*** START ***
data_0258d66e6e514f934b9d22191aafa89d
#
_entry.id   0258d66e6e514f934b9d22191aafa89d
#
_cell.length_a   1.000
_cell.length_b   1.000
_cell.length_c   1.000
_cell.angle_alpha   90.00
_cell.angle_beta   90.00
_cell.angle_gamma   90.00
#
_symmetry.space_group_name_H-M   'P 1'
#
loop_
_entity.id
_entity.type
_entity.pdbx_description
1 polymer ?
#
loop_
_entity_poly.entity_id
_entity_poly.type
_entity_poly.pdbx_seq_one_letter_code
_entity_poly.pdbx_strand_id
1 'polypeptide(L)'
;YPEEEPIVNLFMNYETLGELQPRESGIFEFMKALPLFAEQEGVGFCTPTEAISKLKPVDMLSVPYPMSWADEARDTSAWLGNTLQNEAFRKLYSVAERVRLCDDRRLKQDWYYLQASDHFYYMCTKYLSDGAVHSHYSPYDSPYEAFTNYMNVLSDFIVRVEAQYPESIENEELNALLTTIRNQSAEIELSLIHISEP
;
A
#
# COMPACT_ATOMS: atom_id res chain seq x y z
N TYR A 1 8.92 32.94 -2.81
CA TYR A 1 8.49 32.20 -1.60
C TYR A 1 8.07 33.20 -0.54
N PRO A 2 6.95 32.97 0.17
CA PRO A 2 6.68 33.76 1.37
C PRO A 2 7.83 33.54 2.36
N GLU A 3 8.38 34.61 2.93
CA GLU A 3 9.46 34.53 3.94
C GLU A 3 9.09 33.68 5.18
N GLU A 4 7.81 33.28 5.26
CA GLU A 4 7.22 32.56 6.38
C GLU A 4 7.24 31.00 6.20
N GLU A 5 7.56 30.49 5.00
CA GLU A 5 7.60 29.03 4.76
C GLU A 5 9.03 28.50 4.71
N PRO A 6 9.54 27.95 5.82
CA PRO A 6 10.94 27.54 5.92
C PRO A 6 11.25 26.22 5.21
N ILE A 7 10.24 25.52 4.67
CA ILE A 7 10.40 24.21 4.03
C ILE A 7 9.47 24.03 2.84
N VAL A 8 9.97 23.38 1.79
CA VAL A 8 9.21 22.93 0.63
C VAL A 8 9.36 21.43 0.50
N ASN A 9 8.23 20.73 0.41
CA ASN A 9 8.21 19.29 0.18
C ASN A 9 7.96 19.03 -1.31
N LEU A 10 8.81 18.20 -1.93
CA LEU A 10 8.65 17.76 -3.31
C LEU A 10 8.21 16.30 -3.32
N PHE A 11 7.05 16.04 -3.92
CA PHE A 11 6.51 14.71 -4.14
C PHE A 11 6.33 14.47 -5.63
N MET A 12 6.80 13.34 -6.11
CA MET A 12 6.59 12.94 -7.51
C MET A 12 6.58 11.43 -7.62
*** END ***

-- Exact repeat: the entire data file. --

data_0258d66e6e514f934b9d22191aafa89d
#
_entry.id   0258d66e6e514f934b9d22191aafa89d
#
_cell.length_a   1.000
_cell.length_b   1.000
_cell.length_c   1.000
_cell.angle_alpha   90.00
_cell.angle_beta   90.00
_cell.angle_gamma   90.00
#
_symmetry.space_group_name_H-M   'P 1'
#
loop_
_entity.id
_entity.type
_entity.pdbx_description
1 polymer ?
#
loop_
_entity_poly.entity_id
_entity_poly.type
_entity_poly.pdbx_seq_one_letter_code
_entity_poly.pdbx_strand_id
1 'polypeptide(L)'
;YPEEEPIVNLFMNYETLGELQPRESGIFEFMKALPLFAEQEGVGFCTPTEAISKLKPVDMLSVPYPMSWADEARDTSAWLGNTLQNEAFRKLYSVAERVRLCDDRRLKQDWYYLQASDHFYYMCTKYLSDGAVHSHYSPYDSPYEAFTNYMNVLSDFIVRVEAQYPESIENEELNALLTTIRNQSAEIELSLIHISEP
;
A
#
# COMPACT_ATOMS: atom_id res chain seq x y z
N TYR A 1 8.92 32.94 -2.81
CA TYR A 1 8.49 32.20 -1.60
C TYR A 1 8.07 33.20 -0.54
N PRO A 2 6.95 32.97 0.17
CA PRO A 2 6.68 33.76 1.37
C PRO A 2 7.83 33.54 2.36
N GLU A 3 8.38 34.61 2.93
CA GLU A 3 9.46 34.53 3.94
C GLU A 3 9.09 33.68 5.18
N GLU A 4 7.81 33.28 5.26
CA GLU A 4 7.22 32.56 6.38
C GLU A 4 7.24 31.00 6.20
N GLU A 5 7.56 30.49 5.00
CA GLU A 5 7.60 29.03 4.76
C GLU A 5 9.03 28.50 4.71
N PRO A 6 9.54 27.95 5.82
CA PRO A 6 10.94 27.54 5.92
C PRO A 6 11.25 26.22 5.21
N ILE A 7 10.24 25.52 4.67
CA ILE A 7 10.40 24.21 4.03
C ILE A 7 9.47 24.03 2.84
N VAL A 8 9.97 23.38 1.79
CA VAL A 8 9.21 22.93 0.63
C VAL A 8 9.36 21.43 0.50
N ASN A 9 8.23 20.73 0.41
CA ASN A 9 8.21 19.29 0.18
C ASN A 9 7.96 19.03 -1.31
N LEU A 10 8.81 18.20 -1.93
CA LEU A 10 8.65 17.76 -3.31
C LEU A 10 8.21 16.30 -3.32
N PHE A 11 7.05 16.04 -3.92
CA PHE A 11 6.51 14.71 -4.14
C PHE A 11 6.33 14.47 -5.63
N MET A 12 6.80 13.34 -6.11
CA MET A 12 6.59 12.94 -7.51
C MET A 12 6.58 11.43 -7.62